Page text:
I usually bail out of academic studies on litigation pretty quickly; if the data is stale or the papers don’t seem to account for real-world tactics by plaintiffs’ and defense lawyers, I don’t bother to keep reading. That’s why a just-released analysis by Matthew Cain, a finance professor at Notre Dame, and Steven Davidoff of Ohio State’s Moritz College of Law, is such a rarity. The paper, titled A Great Game: The Dynamics of State Competition and Litigation, features up-to-the-minute commentary and a deep understanding of why lawyers do what they do.
It’s probably not a coincidence that Davidoff moonlights as Dealbook’s Deal Professor, where he tracks day-to-day developments in shareholder litigation. A Great Game opens with a look at the $300 million fee award Chancellor Leo Strine Jr. of Delaware Chancery Court bestowed on plaintiffs’ lawyers in the Southern Copper case in December, and prominently mentions Strine’s already-legendary comments at the November 2011 Columbia Law School conference on Chancery Court.
More importantly, Davidoff and Cain looked at the litigation spawned by 955 public deals, completed between 2004 and 2010 and valued at more than $100 million. From that hand-curated sample, they examined Securities and Exchange Commission filings, court filings, and other public documents to find out where cases were filed, whether they were dismissed or settled, what kind of benefits shareholders achieved in settlements, and what plaintiffs’ lawyers were awarded in fees. They assembled the data into a series of charts and tables that show some significant trends in M&A shareholder litigation.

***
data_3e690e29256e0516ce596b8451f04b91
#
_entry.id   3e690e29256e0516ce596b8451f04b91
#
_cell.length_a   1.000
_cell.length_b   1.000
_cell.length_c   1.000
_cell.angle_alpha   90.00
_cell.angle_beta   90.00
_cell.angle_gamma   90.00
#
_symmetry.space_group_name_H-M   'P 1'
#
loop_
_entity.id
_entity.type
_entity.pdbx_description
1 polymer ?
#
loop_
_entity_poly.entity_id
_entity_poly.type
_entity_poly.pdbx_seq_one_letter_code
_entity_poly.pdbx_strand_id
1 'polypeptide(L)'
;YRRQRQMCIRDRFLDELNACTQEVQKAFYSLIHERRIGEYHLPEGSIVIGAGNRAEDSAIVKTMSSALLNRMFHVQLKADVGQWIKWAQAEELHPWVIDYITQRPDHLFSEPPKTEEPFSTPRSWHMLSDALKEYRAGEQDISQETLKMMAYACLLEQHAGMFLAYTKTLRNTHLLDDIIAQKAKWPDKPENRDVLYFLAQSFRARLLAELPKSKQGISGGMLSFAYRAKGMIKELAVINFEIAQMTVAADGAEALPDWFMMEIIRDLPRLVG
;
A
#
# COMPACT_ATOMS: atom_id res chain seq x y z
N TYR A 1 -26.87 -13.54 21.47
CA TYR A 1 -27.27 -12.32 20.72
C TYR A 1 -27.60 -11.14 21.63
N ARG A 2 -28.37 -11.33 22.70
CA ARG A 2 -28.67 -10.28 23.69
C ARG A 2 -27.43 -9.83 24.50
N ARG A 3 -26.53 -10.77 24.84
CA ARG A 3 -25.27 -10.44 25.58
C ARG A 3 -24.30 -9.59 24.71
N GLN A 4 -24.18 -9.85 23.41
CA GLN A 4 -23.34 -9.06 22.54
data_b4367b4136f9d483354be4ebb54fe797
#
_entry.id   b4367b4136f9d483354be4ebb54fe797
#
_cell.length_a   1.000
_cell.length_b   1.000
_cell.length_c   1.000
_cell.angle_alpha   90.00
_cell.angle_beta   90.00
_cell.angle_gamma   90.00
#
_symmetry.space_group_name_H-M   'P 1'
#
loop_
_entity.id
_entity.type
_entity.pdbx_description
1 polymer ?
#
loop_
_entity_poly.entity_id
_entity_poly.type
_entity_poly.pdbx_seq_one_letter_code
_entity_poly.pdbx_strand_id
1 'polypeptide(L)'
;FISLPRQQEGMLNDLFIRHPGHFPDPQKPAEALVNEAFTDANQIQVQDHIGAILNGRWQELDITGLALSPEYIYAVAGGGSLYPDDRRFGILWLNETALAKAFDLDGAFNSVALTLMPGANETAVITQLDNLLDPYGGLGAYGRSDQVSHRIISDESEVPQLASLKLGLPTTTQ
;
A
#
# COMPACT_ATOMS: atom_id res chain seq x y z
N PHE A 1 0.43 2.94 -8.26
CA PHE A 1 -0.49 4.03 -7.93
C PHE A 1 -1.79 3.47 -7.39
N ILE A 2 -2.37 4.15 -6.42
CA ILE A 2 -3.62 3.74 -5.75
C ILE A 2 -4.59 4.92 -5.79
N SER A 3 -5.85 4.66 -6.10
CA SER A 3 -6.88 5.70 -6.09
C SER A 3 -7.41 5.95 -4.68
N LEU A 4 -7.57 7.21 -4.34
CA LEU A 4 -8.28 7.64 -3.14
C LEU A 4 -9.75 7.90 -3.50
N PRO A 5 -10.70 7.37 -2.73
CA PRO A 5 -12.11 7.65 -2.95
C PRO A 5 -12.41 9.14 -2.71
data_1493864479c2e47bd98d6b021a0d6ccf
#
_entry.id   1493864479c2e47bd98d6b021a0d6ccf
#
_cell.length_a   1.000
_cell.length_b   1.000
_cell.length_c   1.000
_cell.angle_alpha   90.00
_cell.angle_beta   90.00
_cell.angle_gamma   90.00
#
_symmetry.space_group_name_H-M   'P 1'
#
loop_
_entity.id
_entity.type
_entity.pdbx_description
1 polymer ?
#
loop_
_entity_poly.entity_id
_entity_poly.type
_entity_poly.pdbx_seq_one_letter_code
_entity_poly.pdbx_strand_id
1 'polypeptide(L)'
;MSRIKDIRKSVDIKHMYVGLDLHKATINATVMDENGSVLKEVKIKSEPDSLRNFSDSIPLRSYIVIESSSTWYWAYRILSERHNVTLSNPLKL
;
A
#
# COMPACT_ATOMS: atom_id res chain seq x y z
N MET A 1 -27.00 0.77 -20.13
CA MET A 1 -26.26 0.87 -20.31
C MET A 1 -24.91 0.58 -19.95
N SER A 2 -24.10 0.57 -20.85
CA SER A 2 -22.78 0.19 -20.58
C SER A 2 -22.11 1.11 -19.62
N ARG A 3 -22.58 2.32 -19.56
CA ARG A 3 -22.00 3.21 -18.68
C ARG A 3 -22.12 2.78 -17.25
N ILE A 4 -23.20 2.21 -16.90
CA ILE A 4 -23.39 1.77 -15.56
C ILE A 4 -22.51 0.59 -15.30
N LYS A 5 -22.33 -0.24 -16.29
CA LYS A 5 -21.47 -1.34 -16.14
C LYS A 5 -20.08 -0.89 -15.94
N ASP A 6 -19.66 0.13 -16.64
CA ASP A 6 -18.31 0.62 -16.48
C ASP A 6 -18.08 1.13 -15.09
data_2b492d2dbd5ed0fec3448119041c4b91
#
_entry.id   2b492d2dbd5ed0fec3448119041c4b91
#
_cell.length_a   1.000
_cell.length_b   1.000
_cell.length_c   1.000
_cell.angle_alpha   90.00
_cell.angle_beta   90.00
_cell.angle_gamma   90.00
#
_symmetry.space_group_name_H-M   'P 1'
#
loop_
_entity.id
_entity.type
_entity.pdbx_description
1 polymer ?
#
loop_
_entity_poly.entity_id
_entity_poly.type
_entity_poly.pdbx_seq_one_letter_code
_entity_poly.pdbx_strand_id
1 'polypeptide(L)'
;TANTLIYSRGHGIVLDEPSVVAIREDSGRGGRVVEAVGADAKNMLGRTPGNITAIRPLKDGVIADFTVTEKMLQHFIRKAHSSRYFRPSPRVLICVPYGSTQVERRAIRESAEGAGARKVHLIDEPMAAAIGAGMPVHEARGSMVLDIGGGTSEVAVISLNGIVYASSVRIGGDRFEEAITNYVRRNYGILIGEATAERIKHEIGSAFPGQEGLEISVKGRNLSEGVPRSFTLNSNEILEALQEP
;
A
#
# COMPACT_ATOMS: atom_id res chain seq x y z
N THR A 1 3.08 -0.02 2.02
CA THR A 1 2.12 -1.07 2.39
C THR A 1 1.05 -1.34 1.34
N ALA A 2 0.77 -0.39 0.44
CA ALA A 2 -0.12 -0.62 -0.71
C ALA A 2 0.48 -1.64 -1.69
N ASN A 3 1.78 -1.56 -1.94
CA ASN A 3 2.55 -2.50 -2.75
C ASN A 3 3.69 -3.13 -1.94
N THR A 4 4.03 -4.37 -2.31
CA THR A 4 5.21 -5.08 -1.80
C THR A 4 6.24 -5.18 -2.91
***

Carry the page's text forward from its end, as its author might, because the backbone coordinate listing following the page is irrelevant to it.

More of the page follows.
Their bottom line: “Entrepreneurial plaintiffs’ attorneys constantly recalibrate the optimal jurisdiction in which to bring litigation.” M&A shareholder litigation has become a given in major deals, according to the paper. (Only 38.7 percent of transactions from 2005 were challenged in shareholder suits; 84.2 percent of 2010 deals generated litigation.) Plaintiffs’ lawyers can typically choose to file in the target’s state of incorporation or its headquarters state. The paper documents the increasing likelihood that shareholder suits will be filed in multiple jurisdictions — not very surprising to anyone who follows M&A litigation — but it also shows that plaintiffs’ lawyers seem to respond to the results they get in various jurisdictions. State courts that have lower dismissal rates and higher fee awards appear to attract cases. “States thus have a choice,” Davidoff and Cain write. “They must either compete to attract litigation, or cases will migrate to jurisdictions which are more willing to compete to attract litigation.”
The paper posits two levers that state courts can manipulate to attract plaintiffs’ lawyers: dismissal rates and fee awards. Strine and other Delaware judges have implied that the cases they want are those that result in significant benefits to shareholders, rather than those that end in “disclosure-only” settlements that merely beef up proxy statements. Strine promised plaintiffs’ lawyers at the November conference that if they bring good cases, such as Southern Copper or Del Monte, they’ll be handsomely rewarded. Cain and Davidoff demonstrate, however, that Delaware Chancery Court has become less likely to dismiss cases as venue competition has increased. So, despite the court’s protestations, “Delaware thus appears to be catering to entrepreneurial plaintiffs’ attorneys who prefer to diversify and obtain smaller awards in many cases rather than large awards in a smaller number of lawsuits.”